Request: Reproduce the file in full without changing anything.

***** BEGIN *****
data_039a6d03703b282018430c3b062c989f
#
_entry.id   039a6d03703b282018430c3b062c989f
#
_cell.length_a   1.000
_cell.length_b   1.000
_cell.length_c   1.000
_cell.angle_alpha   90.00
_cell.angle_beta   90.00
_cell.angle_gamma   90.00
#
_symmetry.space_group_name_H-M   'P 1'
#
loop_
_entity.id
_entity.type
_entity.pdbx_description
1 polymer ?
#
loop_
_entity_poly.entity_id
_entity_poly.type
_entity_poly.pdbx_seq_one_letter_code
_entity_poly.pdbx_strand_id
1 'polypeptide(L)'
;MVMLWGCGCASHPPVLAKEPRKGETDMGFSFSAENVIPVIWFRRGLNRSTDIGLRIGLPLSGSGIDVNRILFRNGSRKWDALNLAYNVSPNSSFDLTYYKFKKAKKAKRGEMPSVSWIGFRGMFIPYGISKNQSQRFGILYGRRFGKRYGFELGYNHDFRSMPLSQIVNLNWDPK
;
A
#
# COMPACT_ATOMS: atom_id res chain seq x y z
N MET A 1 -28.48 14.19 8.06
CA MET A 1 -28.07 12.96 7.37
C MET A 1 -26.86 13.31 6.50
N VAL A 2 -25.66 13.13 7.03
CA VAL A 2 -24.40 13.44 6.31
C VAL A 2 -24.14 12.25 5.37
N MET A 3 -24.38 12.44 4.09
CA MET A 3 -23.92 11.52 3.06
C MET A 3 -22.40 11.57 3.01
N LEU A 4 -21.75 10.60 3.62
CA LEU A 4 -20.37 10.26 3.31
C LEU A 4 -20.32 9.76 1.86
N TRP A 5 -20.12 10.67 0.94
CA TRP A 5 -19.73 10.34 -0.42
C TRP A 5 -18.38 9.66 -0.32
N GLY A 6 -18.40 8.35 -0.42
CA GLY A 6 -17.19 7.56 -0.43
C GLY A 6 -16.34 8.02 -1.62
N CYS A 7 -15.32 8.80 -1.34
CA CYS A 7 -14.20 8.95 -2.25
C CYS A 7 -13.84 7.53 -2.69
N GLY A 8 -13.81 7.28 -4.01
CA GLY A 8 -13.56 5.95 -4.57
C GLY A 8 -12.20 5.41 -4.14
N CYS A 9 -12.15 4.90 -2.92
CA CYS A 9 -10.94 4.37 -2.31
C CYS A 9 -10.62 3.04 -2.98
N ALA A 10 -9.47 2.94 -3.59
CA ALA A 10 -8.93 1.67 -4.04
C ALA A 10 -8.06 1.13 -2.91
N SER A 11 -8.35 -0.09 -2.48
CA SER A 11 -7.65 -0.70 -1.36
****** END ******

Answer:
data_039a6d03703b282018430c3b062c989f
#
_entry.id   039a6d03703b282018430c3b062c989f
#
_cell.length_a   1.000
_cell.length_b   1.000
_cell.length_c   1.000
_cell.angle_alpha   90.00
_cell.angle_beta   90.00
_cell.angle_gamma   90.00
#
_symmetry.space_group_name_H-M   'P 1'
#
loop_
_entity.id
_entity.type
_entity.pdbx_description
1 polymer ?
#
loop_
_entity_poly.entity_id
_entity_poly.type
_entity_poly.pdbx_seq_one_letter_code
_entity_poly.pdbx_strand_id
1 'polypeptide(L)'
;MVMLWGCGCASHPPVLAKEPRKGETDMGFSFSAENVIPVIWFRRGLNRSTDIGLRIGLPLSGSGIDVNRILFRNGSRKWDALNLAYNVSPNSSFDLTYYKFKKAKKAKRGEMPSVSWIGFRGMFIPYGISKNQSQRFGILYGRRFGKRYGFELGYNHDFRSMPLSQIVNLNWDPK
;
A
#
# COMPACT_ATOMS: atom_id res chain seq x y z
N MET A 1 -28.48 14.19 8.06
CA MET A 1 -28.07 12.96 7.37
C MET A 1 -26.86 13.31 6.50
N VAL A 2 -25.66 13.13 7.03
CA VAL A 2 -24.40 13.44 6.31
C VAL A 2 -24.14 12.25 5.37
N MET A 3 -24.38 12.44 4.09
CA MET A 3 -23.92 11.52 3.06
C MET A 3 -22.40 11.57 3.01
N LEU A 4 -21.75 10.60 3.62
CA LEU A 4 -20.37 10.26 3.31
C LEU A 4 -20.32 9.76 1.86
N TRP A 5 -20.12 10.67 0.94
CA TRP A 5 -19.73 10.34 -0.42
C TRP A 5 -18.38 9.66 -0.32
N GLY A 6 -18.40 8.35 -0.42
CA GLY A 6 -17.19 7.56 -0.43
C GLY A 6 -16.34 8.02 -1.62
N CYS A 7 -15.32 8.80 -1.34
CA CYS A 7 -14.20 8.95 -2.25
C CYS A 7 -13.84 7.53 -2.69
N GLY A 8 -13.81 7.28 -4.01
CA GLY A 8 -13.56 5.95 -4.57
C GLY A 8 -12.20 5.41 -4.14
N CYS A 9 -12.15 4.90 -2.92
CA CYS A 9 -10.94 4.37 -2.31
C CYS A 9 -10.62 3.04 -2.98
N ALA A 10 -9.47 2.94 -3.59
CA ALA A 10 -8.93 1.67 -4.04
C ALA A 10 -8.06 1.13 -2.91
N SER A 11 -8.35 -0.09 -2.48
CA SER A 11 -7.65 -0.70 -1.36